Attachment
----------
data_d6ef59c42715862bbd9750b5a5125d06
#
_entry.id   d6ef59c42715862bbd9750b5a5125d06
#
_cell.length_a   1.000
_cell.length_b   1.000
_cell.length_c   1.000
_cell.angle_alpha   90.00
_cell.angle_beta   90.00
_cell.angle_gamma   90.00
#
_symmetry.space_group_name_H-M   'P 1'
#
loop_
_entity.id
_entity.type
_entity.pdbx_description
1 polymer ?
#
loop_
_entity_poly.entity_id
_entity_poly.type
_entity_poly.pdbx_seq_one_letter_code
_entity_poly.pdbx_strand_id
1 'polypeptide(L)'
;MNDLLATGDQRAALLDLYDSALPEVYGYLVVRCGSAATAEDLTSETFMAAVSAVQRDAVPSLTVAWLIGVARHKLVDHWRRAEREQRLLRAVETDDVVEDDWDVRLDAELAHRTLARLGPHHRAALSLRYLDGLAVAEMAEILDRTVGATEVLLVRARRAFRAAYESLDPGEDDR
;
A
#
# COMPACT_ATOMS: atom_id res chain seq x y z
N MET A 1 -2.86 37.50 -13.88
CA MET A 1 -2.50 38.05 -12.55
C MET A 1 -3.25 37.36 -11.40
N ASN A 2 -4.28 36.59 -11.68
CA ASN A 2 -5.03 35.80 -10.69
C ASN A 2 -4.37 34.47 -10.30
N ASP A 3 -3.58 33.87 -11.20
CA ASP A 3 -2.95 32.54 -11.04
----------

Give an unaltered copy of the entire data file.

data_d6ef59c42715862bbd9750b5a5125d06
#
_entry.id   d6ef59c42715862bbd9750b5a5125d06
#
_cell.length_a   1.000
_cell.length_b   1.000
_cell.length_c   1.000
_cell.angle_alpha   90.00
_cell.angle_beta   90.00
_cell.angle_gamma   90.00
#
_symmetry.space_group_name_H-M   'P 1'
#
loop_
_entity.id
_entity.type
_entity.pdbx_description
1 polymer ?
#
loop_
_entity_poly.entity_id
_entity_poly.type
_entity_poly.pdbx_seq_one_letter_code
_entity_poly.pdbx_strand_id
1 'polypeptide(L)'
;MNDLLATGDQRAALLDLYDSALPEVYGYLVVRCGSAATAEDLTSETFMAAVSAVQRDAVPSLTVAWLIGVARHKLVDHWRRAEREQRLLRAVETDDVVEDDWDVRLDAELAHRTLARLGPHHRAALSLRYLDGLAVAEMAEILDRTVGATEVLLVRARRAFRAAYESLDPGEDDR
;
A
#
# COMPACT_ATOMS: atom_id res chain seq x y z
N MET A 1 -2.86 37.50 -13.88
CA MET A 1 -2.50 38.05 -12.55
C MET A 1 -3.25 37.36 -11.40
N ASN A 2 -4.28 36.59 -11.68
CA ASN A 2 -5.03 35.80 -10.69
C ASN A 2 -4.37 34.47 -10.30
N ASP A 3 -3.58 33.87 -11.20
CA ASP A 3 -2.95 32.54 -11.04